[COMICS][PREORDERS] Is this what's happening to our toys?

Posted by asterphage 
Sanjeev (Admin)
Dougram's Desert Gunner is one of my all-time favorite mecha (even back in the Revell "Robotech" model era). What does that say about me?


you're secretly a shady Mexican mercenary named Garcia?
Sanjeev (Admin)
I do love a good cigar...
I think it says you like spiders.

-Ginrai
Golden Gate Riot on dead trees at: [www.destroyallcomics.com]
asterphage Wrote:
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> Yeah, but a syringe is not really all that scary
> compared to its weird anonymous prongs and
> protrusions. What the hell are those things for?!

I always thought those bits were speculums...
Sanjeev Wrote:
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> Dougram's Desert Gunner is one of my all-time
> favorite mecha (even back in the Revell "Robotech"
> model era). What does that say about me?
>
> [farm5.staticflickr.com]
> cccd96_z.jpg


It says your alien hive mind is programmed to detect the form of your fellow insects in any six legged frosted tanks you see.

Aside from being wildly impractical, it's a novel design. I've always liked it, too. I could see it and the Macross Defender sharing cocktails at a Robot Holiday Party while casting furitive glances at the sexy Phalanx who showed up drunk and without her husband.
Sora no Woto has this spider tank in it
Attachments:
open | download - soranospidertank.jpg (61.2 KB)
Sanjeev (Admin)
Gcrush Wrote:
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> It says your alien hive mind is programmed to
> detect the form of your fellow insects in any six
> legged frosted tanks you see.

Mmmm...Frosted Tanks. If only...too much refined sugar.



VF5SS Wrote:
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> Sora no Woto has this spider tank in it

Love it! I'm also partial to the Type 98 from Patlabor 2:




So...are spider tanks really that impractical?? They seem like the most practical form of hard scifi mecha I can think of...
Gcrush Wrote:
>
> I always thought those bits were speculums...

THANKS A LOT. Now Star Wars will be gross forever.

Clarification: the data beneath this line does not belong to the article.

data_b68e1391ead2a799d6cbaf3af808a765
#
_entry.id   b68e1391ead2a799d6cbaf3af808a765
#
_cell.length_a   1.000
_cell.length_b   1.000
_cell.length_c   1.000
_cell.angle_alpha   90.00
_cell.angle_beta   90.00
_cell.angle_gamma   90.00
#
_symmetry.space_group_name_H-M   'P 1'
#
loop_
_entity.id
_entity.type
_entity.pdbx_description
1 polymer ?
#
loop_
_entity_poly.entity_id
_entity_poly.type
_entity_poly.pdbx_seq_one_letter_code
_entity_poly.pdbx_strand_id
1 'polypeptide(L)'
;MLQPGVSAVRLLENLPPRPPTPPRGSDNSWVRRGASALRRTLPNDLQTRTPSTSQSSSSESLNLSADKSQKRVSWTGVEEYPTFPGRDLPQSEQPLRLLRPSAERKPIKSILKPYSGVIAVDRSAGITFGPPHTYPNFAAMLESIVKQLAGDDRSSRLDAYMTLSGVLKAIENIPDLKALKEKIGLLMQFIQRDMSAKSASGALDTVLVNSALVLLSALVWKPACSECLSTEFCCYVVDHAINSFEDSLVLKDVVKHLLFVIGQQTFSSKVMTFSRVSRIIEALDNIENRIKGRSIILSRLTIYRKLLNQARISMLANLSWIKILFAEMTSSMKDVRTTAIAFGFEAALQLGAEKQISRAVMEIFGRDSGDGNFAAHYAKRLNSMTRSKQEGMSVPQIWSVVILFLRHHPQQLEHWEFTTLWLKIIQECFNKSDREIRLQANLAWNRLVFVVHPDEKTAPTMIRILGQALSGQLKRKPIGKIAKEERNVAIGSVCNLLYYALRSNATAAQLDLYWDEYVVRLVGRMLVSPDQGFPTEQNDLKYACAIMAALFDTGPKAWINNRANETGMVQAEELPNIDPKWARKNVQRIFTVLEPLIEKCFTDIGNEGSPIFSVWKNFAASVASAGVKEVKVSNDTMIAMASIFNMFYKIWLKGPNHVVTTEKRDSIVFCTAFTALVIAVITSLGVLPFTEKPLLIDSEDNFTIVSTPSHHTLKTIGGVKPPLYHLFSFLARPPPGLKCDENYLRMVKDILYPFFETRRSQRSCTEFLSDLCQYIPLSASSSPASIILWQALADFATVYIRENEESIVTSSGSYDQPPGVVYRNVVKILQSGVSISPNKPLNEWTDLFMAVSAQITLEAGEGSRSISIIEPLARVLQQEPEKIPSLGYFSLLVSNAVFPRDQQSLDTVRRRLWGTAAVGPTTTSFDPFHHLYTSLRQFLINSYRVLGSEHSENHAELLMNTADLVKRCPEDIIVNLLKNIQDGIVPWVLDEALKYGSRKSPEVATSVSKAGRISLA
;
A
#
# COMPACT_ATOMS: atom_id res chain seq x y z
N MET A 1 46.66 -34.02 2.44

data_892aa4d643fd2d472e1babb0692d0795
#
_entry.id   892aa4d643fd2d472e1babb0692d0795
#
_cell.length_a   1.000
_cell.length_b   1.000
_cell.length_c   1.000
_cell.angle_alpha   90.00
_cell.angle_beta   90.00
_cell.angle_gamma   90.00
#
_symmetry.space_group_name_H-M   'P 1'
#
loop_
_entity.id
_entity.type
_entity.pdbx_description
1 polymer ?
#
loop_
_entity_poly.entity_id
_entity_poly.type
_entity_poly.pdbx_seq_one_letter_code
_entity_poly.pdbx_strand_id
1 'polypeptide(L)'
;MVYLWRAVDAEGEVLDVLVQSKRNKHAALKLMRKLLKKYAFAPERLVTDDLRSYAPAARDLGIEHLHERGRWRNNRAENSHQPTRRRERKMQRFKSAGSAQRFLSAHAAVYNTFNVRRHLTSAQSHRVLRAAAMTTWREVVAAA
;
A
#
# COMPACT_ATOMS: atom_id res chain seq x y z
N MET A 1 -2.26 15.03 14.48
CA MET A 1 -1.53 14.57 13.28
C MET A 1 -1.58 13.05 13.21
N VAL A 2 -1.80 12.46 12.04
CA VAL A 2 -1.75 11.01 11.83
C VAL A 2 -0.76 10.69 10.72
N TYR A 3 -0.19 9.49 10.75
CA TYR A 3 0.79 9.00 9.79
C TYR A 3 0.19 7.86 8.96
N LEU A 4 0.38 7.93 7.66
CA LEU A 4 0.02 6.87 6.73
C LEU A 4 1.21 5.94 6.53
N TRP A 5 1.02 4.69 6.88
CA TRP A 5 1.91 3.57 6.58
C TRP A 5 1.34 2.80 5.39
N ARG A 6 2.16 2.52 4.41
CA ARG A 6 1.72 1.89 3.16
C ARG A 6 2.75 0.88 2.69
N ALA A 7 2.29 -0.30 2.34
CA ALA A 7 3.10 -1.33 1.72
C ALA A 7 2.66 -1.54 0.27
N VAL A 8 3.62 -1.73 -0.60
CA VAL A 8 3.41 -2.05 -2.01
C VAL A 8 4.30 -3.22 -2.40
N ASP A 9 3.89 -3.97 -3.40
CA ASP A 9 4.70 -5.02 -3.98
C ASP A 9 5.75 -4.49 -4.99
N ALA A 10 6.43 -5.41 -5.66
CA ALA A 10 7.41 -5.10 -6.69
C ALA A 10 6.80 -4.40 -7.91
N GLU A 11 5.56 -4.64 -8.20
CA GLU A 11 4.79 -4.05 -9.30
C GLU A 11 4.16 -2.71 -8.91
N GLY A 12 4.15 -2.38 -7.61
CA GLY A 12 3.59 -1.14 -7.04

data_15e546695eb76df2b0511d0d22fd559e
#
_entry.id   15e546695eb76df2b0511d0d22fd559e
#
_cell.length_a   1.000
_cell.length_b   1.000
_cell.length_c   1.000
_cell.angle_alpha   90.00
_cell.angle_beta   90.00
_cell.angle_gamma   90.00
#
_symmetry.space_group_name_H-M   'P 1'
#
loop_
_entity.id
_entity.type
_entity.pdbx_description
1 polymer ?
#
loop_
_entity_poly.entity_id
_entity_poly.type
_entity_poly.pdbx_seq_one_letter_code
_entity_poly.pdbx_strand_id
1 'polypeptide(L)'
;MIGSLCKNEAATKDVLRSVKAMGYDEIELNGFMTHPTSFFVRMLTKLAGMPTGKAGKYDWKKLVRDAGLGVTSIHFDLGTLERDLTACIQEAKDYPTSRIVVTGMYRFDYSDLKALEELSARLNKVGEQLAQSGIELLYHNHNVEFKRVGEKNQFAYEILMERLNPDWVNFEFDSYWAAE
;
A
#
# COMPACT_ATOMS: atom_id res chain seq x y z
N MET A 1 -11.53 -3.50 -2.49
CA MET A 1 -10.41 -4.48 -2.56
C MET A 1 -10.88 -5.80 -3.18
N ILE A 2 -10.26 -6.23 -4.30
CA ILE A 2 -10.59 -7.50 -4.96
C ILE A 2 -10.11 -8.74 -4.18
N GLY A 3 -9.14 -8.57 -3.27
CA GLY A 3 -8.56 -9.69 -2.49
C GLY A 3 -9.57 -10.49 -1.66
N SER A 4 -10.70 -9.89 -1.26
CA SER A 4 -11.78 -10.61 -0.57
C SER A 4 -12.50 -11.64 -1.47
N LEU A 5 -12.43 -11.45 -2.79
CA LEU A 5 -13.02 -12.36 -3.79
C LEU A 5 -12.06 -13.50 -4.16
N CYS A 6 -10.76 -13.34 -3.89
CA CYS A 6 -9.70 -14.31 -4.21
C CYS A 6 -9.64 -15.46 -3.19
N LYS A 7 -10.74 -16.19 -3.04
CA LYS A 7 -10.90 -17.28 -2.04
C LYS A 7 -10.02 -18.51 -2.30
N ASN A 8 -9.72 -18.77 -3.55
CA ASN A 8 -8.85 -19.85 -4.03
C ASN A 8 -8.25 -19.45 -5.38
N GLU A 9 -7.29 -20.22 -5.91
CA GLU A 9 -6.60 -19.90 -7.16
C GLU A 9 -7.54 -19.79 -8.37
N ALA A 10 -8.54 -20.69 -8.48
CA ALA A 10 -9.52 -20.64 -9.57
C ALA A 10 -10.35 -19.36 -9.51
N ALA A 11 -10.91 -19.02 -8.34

-Paul Segal

"Oh, the anger is never far, never far." -SteveH
Spider-tanks have a distinctly different appeal than humanoid mecha. In most cases, they're mere vehicles - they're not a "character" any more than a treaded tank is, or an airplane. The only standout case I can think of where spider-tanks are characters is Stand Alone Complex, in which they're not "heroes". Despite their time in the spotlight and impressive deeds, they're still portrayed more like a sidekick, a child, a pet than like a heroic main character. In contrast, humanoid robots, even giant, piloted ones, generally have that heroic, anthropomorphic slant to their portrayal. It's hard to get away from the idea of cool giant robots behaving like cool giant humans. Spider-tanks never get the hero's role because they can't do that.

-Paul Segal

"Oh, the anger is never far, never far." -SteveH
Sanjeev Wrote:
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> So...are spider tanks really that impractical??
> They seem like the most practical form of hard
> scifi mecha I can think of...

Should we count Kaneda's bike? Or the various ships in 2001?

The tank from Aliens was fairly realistic. And, as much as it pains me to say this, so was the power loader - but only as an exaggerated forklift.


asterphage Wrote:
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> Spider-tanks have a distinctly different appeal
> than humanoid mecha. In most cases, they're mere
> vehicles - they're not a "character" any more than
> a treaded tank is, or an airplane.
> It's hard to get away from the
> idea of cool giant robots behaving like cool giant
> humans. Spider-tanks never get the hero's role
> because they can't do that.